"What is there to talk about?" wondered Sharon at a meeting with foreign correspondents. "Arafat rejected Barak's proposals at Camp David. What Barak offered went much further than what any other Israeli prime minister was willing to offer, and it certainly goes further than what I am willing to offer."

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Publicly, the United States and Israel are still saying that they want to work toward the implementation of the Mitchell Commission recommendations of May 2001, which are supposed to lead to negotiations. The Palestinians are unconvinced. They doubt that the conditions for starting that process will ever be met, or that it will lead anywhere if it ever does start.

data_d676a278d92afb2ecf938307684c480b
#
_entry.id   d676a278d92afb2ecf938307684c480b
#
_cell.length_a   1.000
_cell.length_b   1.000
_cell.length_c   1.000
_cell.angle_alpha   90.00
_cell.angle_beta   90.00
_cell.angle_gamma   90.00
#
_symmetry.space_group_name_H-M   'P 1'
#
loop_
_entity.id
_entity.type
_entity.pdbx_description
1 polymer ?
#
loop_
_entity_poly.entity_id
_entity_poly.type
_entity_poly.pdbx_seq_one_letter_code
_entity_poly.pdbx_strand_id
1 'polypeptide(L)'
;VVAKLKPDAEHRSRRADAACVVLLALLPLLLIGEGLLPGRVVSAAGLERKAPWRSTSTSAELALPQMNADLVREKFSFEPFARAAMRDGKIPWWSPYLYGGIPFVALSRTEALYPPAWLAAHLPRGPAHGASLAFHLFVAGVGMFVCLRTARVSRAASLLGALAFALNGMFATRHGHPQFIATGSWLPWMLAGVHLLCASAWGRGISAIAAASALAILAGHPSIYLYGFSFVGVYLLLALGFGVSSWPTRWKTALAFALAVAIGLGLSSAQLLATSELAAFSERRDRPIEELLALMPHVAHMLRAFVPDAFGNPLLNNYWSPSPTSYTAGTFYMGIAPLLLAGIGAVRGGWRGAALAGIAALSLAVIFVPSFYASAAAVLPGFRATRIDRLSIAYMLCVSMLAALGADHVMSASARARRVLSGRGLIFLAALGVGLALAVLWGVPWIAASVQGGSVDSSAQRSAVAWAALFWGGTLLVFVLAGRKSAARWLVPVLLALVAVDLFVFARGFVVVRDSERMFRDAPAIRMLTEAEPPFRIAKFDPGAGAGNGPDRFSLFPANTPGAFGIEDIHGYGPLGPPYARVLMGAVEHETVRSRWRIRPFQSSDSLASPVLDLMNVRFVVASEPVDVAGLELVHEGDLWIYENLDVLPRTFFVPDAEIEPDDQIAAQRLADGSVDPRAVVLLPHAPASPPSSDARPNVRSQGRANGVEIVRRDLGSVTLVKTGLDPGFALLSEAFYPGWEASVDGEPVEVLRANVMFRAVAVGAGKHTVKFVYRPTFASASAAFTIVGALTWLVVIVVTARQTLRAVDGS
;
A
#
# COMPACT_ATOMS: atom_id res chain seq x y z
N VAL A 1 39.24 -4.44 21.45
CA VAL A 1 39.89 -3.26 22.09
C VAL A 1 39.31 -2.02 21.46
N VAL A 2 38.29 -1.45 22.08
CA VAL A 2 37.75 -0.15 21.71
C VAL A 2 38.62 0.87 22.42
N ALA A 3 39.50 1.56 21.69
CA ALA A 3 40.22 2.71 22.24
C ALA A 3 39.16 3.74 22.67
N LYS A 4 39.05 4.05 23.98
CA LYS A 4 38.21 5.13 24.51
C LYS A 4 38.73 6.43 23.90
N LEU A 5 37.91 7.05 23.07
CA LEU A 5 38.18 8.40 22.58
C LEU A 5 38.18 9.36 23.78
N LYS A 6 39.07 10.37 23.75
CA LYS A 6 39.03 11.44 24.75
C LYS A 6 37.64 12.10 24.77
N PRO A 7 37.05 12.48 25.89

Security, not diplomacy, remains Israel's top priority, as Sharon himself states again and again. "I will fight for peace, but I'm not willing to compromise on the security of the Israeli people," he said this week. While many Israelis are now starting to wonder what kind of security he has brought since his election victory almost a year ago, in the current climate of violence, the public does not incline toward a softer approach. The army's deputy chief of staff, Maj. Gen. Moshe Ya'alom, probably gave voice to the current mood when he said on Thursday: "It could be that we will have to return to the territories that we withdrew from in the Oslo accords."

While most Israelis still seem to support a negotiated settlement, they also back a very tough line toward the Palestinians, commentator Chemi Shalev argued in the Israeli daily newspaper Ma'ariv. That includes support for targeted assassinations, house demolitions and incursions into Palestinian territory. "The public feels that even if the assassination of people like Raed Karmi leads to an escalation, it is still worth it," writes Shalev.